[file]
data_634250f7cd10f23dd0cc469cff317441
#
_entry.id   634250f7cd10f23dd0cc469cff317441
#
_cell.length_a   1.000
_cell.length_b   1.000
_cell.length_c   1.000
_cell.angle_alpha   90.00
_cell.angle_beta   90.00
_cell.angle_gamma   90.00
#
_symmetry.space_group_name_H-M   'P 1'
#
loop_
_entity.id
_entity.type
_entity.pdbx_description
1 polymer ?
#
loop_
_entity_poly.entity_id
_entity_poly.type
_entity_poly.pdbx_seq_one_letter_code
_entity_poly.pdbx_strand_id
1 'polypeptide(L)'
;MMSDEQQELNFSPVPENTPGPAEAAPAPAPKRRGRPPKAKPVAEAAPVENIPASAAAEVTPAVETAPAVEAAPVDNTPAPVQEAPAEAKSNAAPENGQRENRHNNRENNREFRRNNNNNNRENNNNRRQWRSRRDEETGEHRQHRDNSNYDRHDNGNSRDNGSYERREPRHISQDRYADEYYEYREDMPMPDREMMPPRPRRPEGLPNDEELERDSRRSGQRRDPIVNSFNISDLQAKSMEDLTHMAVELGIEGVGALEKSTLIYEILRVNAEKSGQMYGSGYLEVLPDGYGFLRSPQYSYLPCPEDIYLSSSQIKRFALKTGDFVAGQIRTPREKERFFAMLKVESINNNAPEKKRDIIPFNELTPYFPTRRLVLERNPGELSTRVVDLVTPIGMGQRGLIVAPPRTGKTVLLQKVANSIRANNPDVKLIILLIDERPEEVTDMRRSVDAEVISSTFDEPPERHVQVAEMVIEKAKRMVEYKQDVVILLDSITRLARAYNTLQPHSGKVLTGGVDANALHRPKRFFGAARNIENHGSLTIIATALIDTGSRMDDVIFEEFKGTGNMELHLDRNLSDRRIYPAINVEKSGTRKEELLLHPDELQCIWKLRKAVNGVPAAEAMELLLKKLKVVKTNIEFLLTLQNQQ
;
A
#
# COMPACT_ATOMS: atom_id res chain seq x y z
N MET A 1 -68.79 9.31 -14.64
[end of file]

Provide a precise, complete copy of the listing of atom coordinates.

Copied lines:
data_634250f7cd10f23dd0cc469cff317441
#
_entry.id   634250f7cd10f23dd0cc469cff317441
#
_cell.length_a   1.000
_cell.length_b   1.000
_cell.length_c   1.000
_cell.angle_alpha   90.00
_cell.angle_beta   90.00
_cell.angle_gamma   90.00
#
_symmetry.space_group_name_H-M   'P 1'
#
loop_
_entity.id
_entity.type
_entity.pdbx_description
1 polymer ?
#
loop_
_entity_poly.entity_id
_entity_poly.type
_entity_poly.pdbx_seq_one_letter_code
_entity_poly.pdbx_strand_id
1 'polypeptide(L)'
;MMSDEQQELNFSPVPENTPGPAEAAPAPAPKRRGRPPKAKPVAEAAPVENIPASAAAEVTPAVETAPAVEAAPVDNTPAPVQEAPAEAKSNAAPENGQRENRHNNRENNREFRRNNNNNNRENNNNRRQWRSRRDEETGEHRQHRDNSNYDRHDNGNSRDNGSYERREPRHISQDRYADEYYEYREDMPMPDREMMPPRPRRPEGLPNDEELERDSRRSGQRRDPIVNSFNISDLQAKSMEDLTHMAVELGIEGVGALEKSTLIYEILRVNAEKSGQMYGSGYLEVLPDGYGFLRSPQYSYLPCPEDIYLSSSQIKRFALKTGDFVAGQIRTPREKERFFAMLKVESINNNAPEKKRDIIPFNELTPYFPTRRLVLERNPGELSTRVVDLVTPIGMGQRGLIVAPPRTGKTVLLQKVANSIRANNPDVKLIILLIDERPEEVTDMRRSVDAEVISSTFDEPPERHVQVAEMVIEKAKRMVEYKQDVVILLDSITRLARAYNTLQPHSGKVLTGGVDANALHRPKRFFGAARNIENHGSLTIIATALIDTGSRMDDVIFEEFKGTGNMELHLDRNLSDRRIYPAINVEKSGTRKEELLLHPDELQCIWKLRKAVNGVPAAEAMELLLKKLKVVKTNIEFLLTLQNQQ
;
A
#
# COMPACT_ATOMS: atom_id res chain seq x y z
N MET A 1 -68.79 9.31 -14.64